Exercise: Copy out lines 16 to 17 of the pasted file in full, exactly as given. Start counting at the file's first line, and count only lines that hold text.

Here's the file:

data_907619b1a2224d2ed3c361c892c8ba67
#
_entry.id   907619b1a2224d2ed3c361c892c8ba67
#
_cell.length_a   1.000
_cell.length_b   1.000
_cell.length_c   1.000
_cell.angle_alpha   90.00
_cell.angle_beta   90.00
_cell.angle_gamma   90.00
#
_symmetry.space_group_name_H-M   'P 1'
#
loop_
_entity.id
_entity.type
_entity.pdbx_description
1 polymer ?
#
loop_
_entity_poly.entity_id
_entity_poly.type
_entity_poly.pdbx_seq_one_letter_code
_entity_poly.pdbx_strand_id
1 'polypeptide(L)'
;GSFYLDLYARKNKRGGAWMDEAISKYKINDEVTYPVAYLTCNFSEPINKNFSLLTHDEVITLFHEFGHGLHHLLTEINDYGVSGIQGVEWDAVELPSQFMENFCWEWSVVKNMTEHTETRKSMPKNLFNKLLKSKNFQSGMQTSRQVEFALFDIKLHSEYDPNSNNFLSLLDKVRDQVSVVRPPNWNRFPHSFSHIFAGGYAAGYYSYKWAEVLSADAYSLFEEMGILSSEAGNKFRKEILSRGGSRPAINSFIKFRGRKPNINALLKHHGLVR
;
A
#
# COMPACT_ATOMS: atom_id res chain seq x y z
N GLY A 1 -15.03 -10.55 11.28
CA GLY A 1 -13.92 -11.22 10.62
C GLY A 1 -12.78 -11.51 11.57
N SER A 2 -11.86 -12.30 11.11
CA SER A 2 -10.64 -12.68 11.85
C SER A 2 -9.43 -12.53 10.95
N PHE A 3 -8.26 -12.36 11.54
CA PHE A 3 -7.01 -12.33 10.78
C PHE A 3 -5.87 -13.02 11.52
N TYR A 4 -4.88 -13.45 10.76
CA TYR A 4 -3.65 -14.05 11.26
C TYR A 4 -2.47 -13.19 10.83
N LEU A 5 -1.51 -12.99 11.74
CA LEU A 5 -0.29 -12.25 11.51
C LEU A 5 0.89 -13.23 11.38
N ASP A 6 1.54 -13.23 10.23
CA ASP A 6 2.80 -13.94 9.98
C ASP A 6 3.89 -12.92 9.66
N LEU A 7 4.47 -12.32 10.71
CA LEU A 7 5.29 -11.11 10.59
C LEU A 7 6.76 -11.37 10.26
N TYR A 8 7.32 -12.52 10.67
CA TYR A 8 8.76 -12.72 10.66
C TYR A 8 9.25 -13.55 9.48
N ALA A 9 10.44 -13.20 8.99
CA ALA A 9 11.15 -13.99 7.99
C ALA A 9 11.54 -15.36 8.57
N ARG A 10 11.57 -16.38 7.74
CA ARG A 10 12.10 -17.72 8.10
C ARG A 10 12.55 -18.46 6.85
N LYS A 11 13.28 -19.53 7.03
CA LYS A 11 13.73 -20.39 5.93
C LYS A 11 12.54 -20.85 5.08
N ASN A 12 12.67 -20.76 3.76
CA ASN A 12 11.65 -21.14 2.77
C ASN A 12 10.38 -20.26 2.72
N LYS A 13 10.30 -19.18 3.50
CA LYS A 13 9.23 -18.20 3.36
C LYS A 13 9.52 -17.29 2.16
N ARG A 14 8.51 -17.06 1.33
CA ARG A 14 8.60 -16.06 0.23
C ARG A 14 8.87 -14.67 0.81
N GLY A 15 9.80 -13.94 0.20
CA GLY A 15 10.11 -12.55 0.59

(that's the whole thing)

_entity.type
_entity.pdbx_description